The European Ombudsman has rejected a complaint of maladministration by the European Commission over its approval of the trial launch by France of mandatory country-of-origin labels for certain dairy and processed meat products.

The European Dairy Association (EDA) had complained that the Commission was “wrong not to have raised any objection” to a draft French decree introducing mandatory origin labelling.

However, the Ombudsman ruled that the EDA “has not yet demonstrated that there was any maladministration by the Commission”. The Ombudsman said “strictly speaking, from a procedural point of view, this (Commission) decision complies with the legal requirements… on the provision of food information to consumers”, because the Commission did not issue a “negative opinion” on France’s decree.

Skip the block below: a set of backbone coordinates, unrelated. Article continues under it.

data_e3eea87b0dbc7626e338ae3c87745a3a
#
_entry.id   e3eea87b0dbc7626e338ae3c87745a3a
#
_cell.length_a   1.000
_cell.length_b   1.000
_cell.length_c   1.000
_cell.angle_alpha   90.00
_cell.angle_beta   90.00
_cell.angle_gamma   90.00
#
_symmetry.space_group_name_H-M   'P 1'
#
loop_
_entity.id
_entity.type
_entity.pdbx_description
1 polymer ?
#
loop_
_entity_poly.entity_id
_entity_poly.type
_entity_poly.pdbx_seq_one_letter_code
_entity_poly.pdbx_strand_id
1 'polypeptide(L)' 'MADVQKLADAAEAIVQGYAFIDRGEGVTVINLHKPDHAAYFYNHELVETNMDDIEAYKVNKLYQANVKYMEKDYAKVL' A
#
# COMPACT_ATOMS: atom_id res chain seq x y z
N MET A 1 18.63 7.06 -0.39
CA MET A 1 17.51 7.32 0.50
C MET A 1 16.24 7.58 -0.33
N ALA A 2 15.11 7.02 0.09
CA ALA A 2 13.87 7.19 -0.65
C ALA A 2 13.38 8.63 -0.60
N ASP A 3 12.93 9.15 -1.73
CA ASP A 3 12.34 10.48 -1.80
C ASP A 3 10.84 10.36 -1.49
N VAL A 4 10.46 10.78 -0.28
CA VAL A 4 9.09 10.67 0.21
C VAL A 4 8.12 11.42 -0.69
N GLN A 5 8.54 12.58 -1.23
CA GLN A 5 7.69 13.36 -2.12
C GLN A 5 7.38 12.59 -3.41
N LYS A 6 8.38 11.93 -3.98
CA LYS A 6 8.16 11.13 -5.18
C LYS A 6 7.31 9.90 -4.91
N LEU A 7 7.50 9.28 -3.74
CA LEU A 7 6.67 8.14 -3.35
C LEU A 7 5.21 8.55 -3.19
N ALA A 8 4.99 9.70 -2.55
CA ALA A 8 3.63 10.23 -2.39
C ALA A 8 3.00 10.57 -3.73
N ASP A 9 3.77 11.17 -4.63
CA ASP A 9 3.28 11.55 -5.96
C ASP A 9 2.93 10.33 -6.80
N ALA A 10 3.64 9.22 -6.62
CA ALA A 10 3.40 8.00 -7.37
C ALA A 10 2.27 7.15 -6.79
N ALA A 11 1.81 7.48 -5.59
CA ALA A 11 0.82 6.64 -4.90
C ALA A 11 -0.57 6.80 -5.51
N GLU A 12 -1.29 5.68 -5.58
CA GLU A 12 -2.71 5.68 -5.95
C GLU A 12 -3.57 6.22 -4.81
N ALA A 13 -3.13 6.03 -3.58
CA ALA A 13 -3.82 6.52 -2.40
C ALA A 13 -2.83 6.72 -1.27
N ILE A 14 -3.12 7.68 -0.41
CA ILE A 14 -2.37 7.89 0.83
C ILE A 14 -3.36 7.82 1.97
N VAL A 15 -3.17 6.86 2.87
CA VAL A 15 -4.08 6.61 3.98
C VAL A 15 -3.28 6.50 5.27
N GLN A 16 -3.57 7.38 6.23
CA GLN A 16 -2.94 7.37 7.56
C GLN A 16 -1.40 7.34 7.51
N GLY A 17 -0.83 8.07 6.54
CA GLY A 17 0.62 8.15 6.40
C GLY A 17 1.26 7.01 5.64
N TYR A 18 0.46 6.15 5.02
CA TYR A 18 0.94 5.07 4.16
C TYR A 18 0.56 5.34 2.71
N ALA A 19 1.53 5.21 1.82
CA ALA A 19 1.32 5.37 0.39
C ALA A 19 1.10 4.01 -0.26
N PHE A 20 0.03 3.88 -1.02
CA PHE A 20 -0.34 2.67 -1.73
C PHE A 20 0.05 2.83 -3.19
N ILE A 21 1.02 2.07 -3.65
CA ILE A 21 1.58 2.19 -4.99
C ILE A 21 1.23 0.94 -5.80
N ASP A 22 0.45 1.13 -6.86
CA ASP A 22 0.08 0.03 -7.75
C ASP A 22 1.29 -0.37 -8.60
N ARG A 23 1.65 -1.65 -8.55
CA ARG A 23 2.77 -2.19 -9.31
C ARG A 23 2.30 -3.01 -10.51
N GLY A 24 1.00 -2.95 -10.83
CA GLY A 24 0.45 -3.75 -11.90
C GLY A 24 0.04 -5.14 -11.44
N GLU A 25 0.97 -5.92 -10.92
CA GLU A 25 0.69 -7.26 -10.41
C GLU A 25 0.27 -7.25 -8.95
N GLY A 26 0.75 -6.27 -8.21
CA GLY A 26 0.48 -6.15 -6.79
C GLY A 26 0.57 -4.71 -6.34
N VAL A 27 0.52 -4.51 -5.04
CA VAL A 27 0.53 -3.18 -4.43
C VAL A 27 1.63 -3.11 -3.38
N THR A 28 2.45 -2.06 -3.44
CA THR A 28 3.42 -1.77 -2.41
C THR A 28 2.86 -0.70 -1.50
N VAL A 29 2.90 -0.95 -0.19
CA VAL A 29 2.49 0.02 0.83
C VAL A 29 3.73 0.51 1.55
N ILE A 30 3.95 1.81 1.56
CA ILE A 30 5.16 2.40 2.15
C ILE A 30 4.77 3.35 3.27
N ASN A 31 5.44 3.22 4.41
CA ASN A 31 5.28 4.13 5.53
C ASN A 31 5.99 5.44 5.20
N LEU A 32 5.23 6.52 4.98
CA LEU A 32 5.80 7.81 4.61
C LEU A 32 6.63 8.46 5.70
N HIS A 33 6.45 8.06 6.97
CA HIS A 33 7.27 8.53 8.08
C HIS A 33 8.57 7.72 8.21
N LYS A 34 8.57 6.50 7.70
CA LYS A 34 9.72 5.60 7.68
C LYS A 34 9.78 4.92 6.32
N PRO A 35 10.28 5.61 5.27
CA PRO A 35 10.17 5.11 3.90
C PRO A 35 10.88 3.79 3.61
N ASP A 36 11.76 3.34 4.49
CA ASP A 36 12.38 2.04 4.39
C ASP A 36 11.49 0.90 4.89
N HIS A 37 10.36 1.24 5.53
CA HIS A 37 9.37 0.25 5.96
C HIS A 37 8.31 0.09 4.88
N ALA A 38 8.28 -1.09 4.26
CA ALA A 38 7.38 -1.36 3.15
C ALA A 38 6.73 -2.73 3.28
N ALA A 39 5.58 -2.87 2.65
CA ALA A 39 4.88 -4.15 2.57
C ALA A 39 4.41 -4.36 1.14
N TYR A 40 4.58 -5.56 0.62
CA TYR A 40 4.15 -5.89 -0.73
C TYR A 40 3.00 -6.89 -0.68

The EDA said today (15 September) it welcomed the Ombudsman’s ruling on origin labelling “as a necessary step to go through the best understanding of the Commission’s behaviour on this very political topic”.

However, the EDA said “the substantive aspect of the issue is still open for discussions”. The EDA said it still “strongly advocates against the mandatory indication of origin for milk and dairy products, as measures which would hinder the free movement of goods among European Union member states”.

“In any case, the Commission allowing the adoption of the French decree has failed to defend our European single market and opens the gateway for national measures which threaten the very fundamental principles of the (European) Treaty,” the EDA said.

Last week, it was confirmed that the Commission is considering a request by Portugal for the introduction of the mandatory labelling of the origin of imported dairy products sold in the country. 

Portugal’s bid came after the Italian government signed a legislative decree making origin labels mandatory for milk and dairy products sold in Italy. In addition, In August, Lithuania has said it too wants to introduce the mandatory labelling of the origin of imported dairy products.